The Allegewi Hopewell mound builders inhabited the Ohio Valley from 3,000 BC to 500 AD, then disappeared, leaving only their giant skeletons–nine feet tall in some cases–the mounds, and a huge mystery.Could it be these people were related to the same-sized humanoids found in the rest of the ancient world, including in the British Isles, who may have constructed Stonehenge and other sites? Are these the giant “Amorites” mentioned in the Bible? Are these our ancestors, or some other species entirely?
Gustave Doré – Destruction of the Army of the Amorites
In the earliest Sumerian texts, all western lands beyond the Euphrates, including Syria and Canaan, were known as “the land of the MAR.TU (Amorites)”. This term appears in Enmerkar and the Lord of Aratta, which describes it in the time of Enmerkar as one of the regions inhabited by speakers of a different language. Another text known as Lugalbanda and the Anzud bird describes how, fifty years into Enmerkar’s reign, the Martu people arose in Sumer and Akkad, necessitating the building of a wall to protect Uruk.
There are also sparse mentions in tablets from Ebla, dating from 2500 BC to the destruction of the city ca. 2250 BC: from the perspective of Ebla, the Amorites were a rural group living in the narrow basin of the middle and upper Euphrates. For the Akkadian kings of central Mesopotamia Mar.tu was one of the “Four Quarters” surrounding Akkad, along with Subartu/Assyria, Sumer, and Elam. The Akkadian king Naram-Sin records successful campaigns against them in northern Syria ca. 2240 BC, and his successor Shar-Kali-Sharri followed suit.
By the time of the last days of the Sumerian Ur III empire, immigrating Amorites had become such a force that kings such as Shu-Sin were obliged to construct a 170 miles (270 km) long wall from the Tigris to the Euphrates to hold them off. These Amorites appear as nomadic clans ruled by fierce tribal chiefs, who forced themselves into lands they needed to graze their herds. Some of the Akkadian literature of this era speaks disparagingly of the Amorites, and implies that the Akkadians and Sumerians viewed their nomadic way of life with disgust and contempt, for example:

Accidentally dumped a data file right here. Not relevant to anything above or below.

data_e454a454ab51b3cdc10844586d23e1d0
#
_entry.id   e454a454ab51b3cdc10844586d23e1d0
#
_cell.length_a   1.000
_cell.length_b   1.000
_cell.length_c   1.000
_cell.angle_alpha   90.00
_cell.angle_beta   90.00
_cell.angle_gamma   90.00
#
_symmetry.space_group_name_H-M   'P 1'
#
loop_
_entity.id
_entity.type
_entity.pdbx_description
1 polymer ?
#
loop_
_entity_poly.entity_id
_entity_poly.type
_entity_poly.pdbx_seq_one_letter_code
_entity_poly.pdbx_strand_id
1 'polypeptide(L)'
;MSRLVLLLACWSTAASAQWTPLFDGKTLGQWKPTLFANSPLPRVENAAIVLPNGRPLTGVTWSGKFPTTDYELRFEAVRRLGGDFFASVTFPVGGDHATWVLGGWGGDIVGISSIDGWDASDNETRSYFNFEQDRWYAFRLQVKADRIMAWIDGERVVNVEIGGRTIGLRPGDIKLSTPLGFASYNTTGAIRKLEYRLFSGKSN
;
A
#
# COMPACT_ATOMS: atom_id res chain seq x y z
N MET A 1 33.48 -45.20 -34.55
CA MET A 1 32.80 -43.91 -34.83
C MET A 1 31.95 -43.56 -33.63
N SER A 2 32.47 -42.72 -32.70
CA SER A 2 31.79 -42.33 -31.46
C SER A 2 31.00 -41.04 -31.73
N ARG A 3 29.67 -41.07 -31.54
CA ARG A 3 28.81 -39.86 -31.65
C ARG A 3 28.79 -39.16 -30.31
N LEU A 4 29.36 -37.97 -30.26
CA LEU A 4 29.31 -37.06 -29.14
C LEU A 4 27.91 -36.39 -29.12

The MAR.TU who know no grain… The MAR.TU who know no house nor town, the boors of the mountains… The MAR.TU who digs up truffles… who does not bend his knees (to cultivate the land), who eats raw meat, who has no house during his lifetime, who is not buried after death.
They have prepared wheat and gú-nunuz (grain) as a confection, but an Amorite will eat it without even recognizing what it contains!
As the centralized structure of the Ur III empire slowly collapsed, the component regions began to reassert their former independence, and places where Amorites resided were no exception. Elsewhere, the armies of Elam were attacking and weakening the empire, making it vulnerable. Some Amorites aggressively took advantage of the failing empire to seize power for themselves. There was not an Amorite invasion as such, but Amorites did ascend to power in many locations, especially during the reign of the last king of the Ur III Dynasty, Ibbi-Sin. Leaders with Amorite names assumed power in various places, including Isin and Larsa. Babylon, hitherto a politically and military unimportant town was raised to the status of an independent city state under Sumuabum in 1894 BC, and later empire under the Amorites. The Elamites finally sacked Ur in ca. 2004 BC. Some time later, the most powerful rulers in Mesopotamia (immediately preceding the rise of Hammurabi of Babylon) were Shamshi-Adad I and Ishme-Dagan of Assyria, also regarded as Amorites, although Shamshi-Adad I claims decendancy from the native Akkadian king of Assyria Ushpia in the Assyrian King List.
There is a wide range of views regarding the Amorite homeland. One extreme is the view that kur mar.tu/māt amurrim covered the whole area between the Euphrates and the Mediterranean, Arabia included. The other extreme is the view that the “homeland” of the Amorites was a limited area in Syria (Jebel Bishri). One minority theory refers to Arabia in general as the area from where the Amorites once came. Another refers to a limited area (unknown) in Arabia, the mountain district of Martu. However, as the Amorite language is a north western Semitic language, it is likely that they originated from what is now modern Syria.
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